Bespoke lighting schemes with unique upcycled elements

Eleanor Bell creates striking lights from old cuts of wood and oft-forgotten industrial fittings

Eleanor Bell’s bespoke dining-room light created from an old wooden railway sleeper
Eleanor Bell’s bespoke dining-room light created from an old wooden railway sleeper | Image: David Buurma

Cornwall-based Eleanor Bell is not only an accomplished designer but also an electrician who combines a degree in contemporary crafts with certificates in electrical inspection to forge her eponymous lighting design practice. She creates impressive end-to-end lighting schemes for houses and gardens, as well as one-off bespoke pieces (from £2,000).

Bell fitted the sleeper with drop-down porcelain lamps set at different heights and LED strips to emphasise the wood’s texture
Bell fitted the sleeper with drop-down porcelain lamps set at different heights and LED strips to emphasise the wood’s texture | Image: David Buurma

“Lots of people come to me with an object they want to make into a light,” says Bell, who was recently approached by a landscape architect with “an incredible piece of wood from a railway sleeper” and an idea to turn it into a light over his dining-room table. First, LED strips were used to highlight the texture of the wood, which had been used as a cutting block and was covered with saw marks. “Then I added drop-down porcelain lamps positioned at different heights. It’s sculptural but also very practical – and I love the upcycling aspect; this bit of wood is now in its third incarnation.”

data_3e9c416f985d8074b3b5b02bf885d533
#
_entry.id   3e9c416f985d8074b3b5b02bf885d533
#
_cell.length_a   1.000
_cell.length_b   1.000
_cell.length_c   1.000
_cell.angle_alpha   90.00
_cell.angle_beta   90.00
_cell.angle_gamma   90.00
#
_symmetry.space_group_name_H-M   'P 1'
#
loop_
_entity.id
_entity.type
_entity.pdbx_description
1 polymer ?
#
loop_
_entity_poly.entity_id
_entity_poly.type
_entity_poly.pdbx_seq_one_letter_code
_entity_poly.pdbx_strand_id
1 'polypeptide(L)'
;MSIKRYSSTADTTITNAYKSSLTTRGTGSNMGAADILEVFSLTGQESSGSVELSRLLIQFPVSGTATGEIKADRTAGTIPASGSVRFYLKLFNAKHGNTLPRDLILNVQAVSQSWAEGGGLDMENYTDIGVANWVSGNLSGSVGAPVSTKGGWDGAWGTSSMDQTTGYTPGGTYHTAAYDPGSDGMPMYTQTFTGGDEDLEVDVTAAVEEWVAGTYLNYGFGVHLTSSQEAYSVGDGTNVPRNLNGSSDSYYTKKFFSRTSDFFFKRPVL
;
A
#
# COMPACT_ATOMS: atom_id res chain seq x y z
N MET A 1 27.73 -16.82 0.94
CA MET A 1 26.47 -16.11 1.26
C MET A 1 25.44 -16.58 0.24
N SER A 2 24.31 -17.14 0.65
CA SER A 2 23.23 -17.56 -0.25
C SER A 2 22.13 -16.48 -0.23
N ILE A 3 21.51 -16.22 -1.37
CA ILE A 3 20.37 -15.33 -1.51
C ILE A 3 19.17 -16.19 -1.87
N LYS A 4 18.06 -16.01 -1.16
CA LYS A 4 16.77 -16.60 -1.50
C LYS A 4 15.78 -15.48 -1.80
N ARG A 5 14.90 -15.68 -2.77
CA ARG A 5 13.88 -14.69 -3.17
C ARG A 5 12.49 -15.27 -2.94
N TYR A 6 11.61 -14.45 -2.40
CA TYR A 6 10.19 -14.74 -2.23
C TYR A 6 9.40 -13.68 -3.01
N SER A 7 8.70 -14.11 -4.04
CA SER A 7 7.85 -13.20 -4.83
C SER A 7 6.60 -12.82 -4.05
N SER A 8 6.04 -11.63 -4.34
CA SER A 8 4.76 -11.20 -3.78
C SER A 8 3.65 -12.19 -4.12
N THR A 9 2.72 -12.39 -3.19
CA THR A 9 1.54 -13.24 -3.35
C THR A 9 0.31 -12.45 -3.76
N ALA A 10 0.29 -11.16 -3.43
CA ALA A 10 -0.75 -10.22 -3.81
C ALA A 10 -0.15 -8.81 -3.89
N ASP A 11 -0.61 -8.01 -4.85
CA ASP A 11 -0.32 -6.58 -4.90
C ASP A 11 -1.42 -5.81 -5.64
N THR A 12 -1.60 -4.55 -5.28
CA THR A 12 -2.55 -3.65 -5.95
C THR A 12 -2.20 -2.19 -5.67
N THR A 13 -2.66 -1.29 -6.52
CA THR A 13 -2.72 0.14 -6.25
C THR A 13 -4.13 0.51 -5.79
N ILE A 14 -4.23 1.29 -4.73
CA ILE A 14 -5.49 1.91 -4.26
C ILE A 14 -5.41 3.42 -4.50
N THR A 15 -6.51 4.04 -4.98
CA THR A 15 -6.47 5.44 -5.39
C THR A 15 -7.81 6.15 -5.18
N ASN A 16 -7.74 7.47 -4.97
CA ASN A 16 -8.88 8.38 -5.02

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Bell is often introduced to clients via their architects. “I chat to them by phone or Skype to find out what they want to do, and then visit the project if we are both on the same page. I work very practically – I show clients lots of samples and colours of lights, and discuss the effect we want to make.” 

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Another bespoke example she calls the Crane light. “The client was renovating a warehouse and presented me with a wonky piece of metal he wanted to do something with.” Bell welded the material into the arm of a surprisingly elegant wall-mounted light, so “part of the original building lives on”.

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